Friday, March 25, 2016

To Wednesday

At puppy Xena's first visit to the vet we were told as a sporting dog she needed long walks every single day.  So we did. In sickness and health (mine) not a day was missed.  There was also a great deal of running, swimming and hole digging (hers).  That's a lot of miles covered over fifteen years although during the last twelve months the walks became strolls and were shorter with lots of sniffing and pausing on her part.

All that walking for humans does not equal the same degree of senses used as it does for dogs.  Although there is quite a bit of seeing, smelling, and hearing what seems to happen the most is time for thinking unless you are taking a trip through your neighborhood.  That changes the entire experience.  Ideas Are All Around (A Neal Porter Book, Roaring Brook Press, March 1, 2016) written and illustrated by Philip C. Stead is about an author in search of an idea.

outside my house
the sunflower opened up.

"Hello, Sunflower!"

After reflecting on the fact this is the only sunflower to be standing tall and blooming from an entire packet of seeds past their prime, we know this author needs a single thought to grow a story.  The dog Wednesday does not want to spend the day inside while her human explores their mind for the special something to start their writing.  Off they go on a walk.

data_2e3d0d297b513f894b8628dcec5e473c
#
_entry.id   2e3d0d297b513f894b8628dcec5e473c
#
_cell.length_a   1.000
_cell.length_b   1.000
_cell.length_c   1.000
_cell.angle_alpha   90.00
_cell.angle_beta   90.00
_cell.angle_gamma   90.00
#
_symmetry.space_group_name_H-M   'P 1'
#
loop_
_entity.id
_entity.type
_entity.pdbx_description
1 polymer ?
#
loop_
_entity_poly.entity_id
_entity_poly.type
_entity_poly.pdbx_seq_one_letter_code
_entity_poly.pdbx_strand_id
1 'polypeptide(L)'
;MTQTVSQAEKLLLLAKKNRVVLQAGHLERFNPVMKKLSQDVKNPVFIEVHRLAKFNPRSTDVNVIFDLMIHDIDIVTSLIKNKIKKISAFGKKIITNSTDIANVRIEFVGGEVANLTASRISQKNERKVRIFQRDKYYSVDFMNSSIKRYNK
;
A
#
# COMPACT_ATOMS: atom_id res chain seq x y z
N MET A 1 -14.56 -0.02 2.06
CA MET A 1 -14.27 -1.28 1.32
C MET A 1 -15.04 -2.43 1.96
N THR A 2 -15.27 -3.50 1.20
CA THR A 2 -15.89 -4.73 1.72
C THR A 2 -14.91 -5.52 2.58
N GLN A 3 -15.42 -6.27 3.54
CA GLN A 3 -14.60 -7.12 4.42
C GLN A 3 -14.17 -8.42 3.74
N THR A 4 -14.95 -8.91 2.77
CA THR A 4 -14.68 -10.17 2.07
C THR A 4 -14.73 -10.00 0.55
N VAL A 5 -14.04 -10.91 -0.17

Like a gardener holding an envelope labeled ideas, images and encounters with wildlife, strangers and welcoming residents are collected as this writer and Wednesday roam along familiar paths.  A painted turtle soaking in the sun on a log in the river is greeted by name before vanishing beneath the water.  On the other side of the river a treasured friend shouts a hello.  A memory surfaces about a long ago incident involving paint, an accident and a blue horse.

A line of ducks, graffiti words and a long-legged bird taking flight are duly noted.  As a train passes speculation quickly follows about where it might be going or where the tracks lead in the other direction.  A line of people hungry for breakfast, cloud watching and a probe into the past about the purchase of a typewriter occupy the neighborhood travelers.